> > specific example of weaknesses that at least in part are a
> result of the
> > paradigm. In some cases contradictions between the info
> model and the
> > weakness of the paradigm prevent a viable mapping.
> I don't understand this at all. Transactional semantics
> isn't in the
> information model because the ability to support
> transactional and
> referential integrity is repository and protocol-specific.
> This is the
> job of a mapping. If a repository, like a directory, can't
> these features, then it is the job of the mapping to support
> it in
> some other way (e.g., by using middleware in conjunction
> with the
> directory to support the desired semantics).
This comment is contradictory with earlier statements you made. There are
clearly elements that you want to model that are repository and
protocol-specific. Events and User Access rights are both in the
requirements doc. I believe you have endorsed including event notification
in the information model. Yet, in your last comment you argue that
transactional semantics are repository and protocol-specific and therefore
should not be in the model. Your previous statement also argues for a
strategy that restricts the model to those features that are commonly
available in a cross-section of protocols (something you argue against later
in your last message).
I also get the distinct impression that Andrea disagrees with you. One of
Andrea's arguements for methods seems to be to encapsulate a behavior into a
transaction (the reference to "go"):
"<Andrea> I do not understand the argument of having ONLY attributes in a
class definition and then hoping that some behavior happens. Is the goal to
define an "object's" attributes and a "do something" bit? IE, when I set
the attributes and then hit "go", the right stuff happens? This seems a
formula for disaster and proprietary/unpredictable behavior."
If transactional semantics are not part of the model, the benefits of
methods is greatly deminished. On the other hand, if they are part of the
model, then my earlier example (and other examples I have not raised yet)
raise some serious mapping issues that may undermine the overall benefits of
the information model.
> > So we have to ask ourselves a question. Do we assume that
> the protocols (and
> > paradigms) will be altered to fit the ideal info model or
> do we adjust the
> > info model to optimize the mappings to the broadest
> cross-section of
> > paradigms and protocols/repositories/programmatic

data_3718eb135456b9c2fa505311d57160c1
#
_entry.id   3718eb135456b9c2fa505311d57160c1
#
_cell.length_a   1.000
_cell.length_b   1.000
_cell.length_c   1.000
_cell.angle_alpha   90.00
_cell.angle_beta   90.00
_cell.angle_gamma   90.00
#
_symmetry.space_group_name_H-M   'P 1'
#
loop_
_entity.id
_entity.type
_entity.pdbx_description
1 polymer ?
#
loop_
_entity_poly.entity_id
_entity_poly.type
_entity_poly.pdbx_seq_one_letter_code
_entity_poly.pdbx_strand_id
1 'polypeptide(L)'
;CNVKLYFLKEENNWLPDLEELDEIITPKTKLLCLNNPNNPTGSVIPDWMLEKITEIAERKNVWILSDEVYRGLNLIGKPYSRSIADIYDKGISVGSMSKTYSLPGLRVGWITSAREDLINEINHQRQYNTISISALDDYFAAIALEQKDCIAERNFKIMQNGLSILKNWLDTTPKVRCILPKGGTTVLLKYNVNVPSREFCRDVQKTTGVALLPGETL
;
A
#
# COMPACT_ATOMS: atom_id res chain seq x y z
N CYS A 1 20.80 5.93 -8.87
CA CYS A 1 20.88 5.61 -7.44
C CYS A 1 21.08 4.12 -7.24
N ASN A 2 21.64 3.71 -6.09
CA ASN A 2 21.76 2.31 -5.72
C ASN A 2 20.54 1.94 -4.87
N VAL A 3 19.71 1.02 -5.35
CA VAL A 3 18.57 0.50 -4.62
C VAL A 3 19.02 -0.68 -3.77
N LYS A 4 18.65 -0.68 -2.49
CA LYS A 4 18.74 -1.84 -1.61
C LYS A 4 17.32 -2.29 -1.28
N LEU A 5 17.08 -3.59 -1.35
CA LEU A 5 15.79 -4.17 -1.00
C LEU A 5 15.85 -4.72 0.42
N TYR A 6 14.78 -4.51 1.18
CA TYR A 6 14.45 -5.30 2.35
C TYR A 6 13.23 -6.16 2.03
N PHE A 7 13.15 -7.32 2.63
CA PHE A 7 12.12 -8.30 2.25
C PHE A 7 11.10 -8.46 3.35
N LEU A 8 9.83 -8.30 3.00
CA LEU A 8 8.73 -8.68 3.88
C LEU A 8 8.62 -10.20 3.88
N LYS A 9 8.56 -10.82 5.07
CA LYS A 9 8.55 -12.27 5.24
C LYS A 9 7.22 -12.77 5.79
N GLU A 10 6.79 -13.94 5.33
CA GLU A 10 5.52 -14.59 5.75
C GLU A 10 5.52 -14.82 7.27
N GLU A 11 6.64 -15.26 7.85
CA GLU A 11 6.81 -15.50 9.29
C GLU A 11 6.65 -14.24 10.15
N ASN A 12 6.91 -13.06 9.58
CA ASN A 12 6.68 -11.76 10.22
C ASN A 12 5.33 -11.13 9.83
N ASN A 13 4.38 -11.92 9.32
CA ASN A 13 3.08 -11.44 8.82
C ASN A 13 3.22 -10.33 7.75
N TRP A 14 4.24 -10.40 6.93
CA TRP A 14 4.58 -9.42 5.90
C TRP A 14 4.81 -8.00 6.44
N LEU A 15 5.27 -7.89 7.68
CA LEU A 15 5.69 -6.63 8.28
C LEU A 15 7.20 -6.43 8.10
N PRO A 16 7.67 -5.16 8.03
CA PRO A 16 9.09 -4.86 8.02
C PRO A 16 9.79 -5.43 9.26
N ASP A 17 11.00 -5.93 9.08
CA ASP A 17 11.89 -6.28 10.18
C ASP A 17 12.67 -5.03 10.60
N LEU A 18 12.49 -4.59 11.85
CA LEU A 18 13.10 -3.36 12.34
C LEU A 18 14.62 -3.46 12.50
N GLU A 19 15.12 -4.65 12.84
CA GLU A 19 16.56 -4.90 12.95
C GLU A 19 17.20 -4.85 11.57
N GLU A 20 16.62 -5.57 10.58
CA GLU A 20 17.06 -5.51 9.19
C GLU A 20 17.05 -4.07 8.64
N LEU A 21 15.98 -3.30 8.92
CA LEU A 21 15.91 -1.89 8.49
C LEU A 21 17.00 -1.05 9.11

> interfaces. If we claim
> > the former, then the additional requirement I am
> suggesting is uninteresting
> > because we will assume a specific paradigm for the model
> and change the
> > protocols or restrict the set of protocols to those that
> can conform to the
> > paradigm defined in the model. If we agree on the latter,
> then we need some
> > guidelines for modeling that take the issues associated
> with the various
> > paradigms into consideration.
> We do neither.
> The first approach is not doable because one can't
> instantiate an
> information model. The information model represents objects
> and their
> inter-relationships, not protocols and paradigms.
> The second approach is just as bad because:
> 1) protocols, repositories and APIs deine mappings, not
> info models
> 2) by having a mapping drive an information model, the
> type of data
> and the relationships between different objects will be
> not by the system that you are modeling, but by the
> protocol or
> repository that you are using. (I see no relationship
> APIs and the info model).
> What we should do is agree on what it is that we want to
> model, and model.
> We can then investigate a set of mappings to specific data
> models. But
> the mappings come after the info model is done, not before.
I either completely disagree or completely misunderstand what you are
saying. There are many examples of portions of existing models that are
impossible to map. I have cited a number of them. The fact is that different
protocols have different capabilities. If they all had the same capabilities
we wouldn't have so many. Hence the features and limitations of a protocol
determine the subset of viable mappings in the model that are available. If
there is an event/notification mechanism in the model and the model is
mapped to LDAP, than that portion of the model is unusable as long as LDAP
does not support event notification. Again, you have two choices:
1. limit the model to those mechansisms that are generally available and
easily (algorithmically) mapped and expand the model when the protocols are
2. construct a model that is unconcerned with specific mappings recognizing
that portions of the model will be unusable in certain instances until the
protocol or mapping has evolved.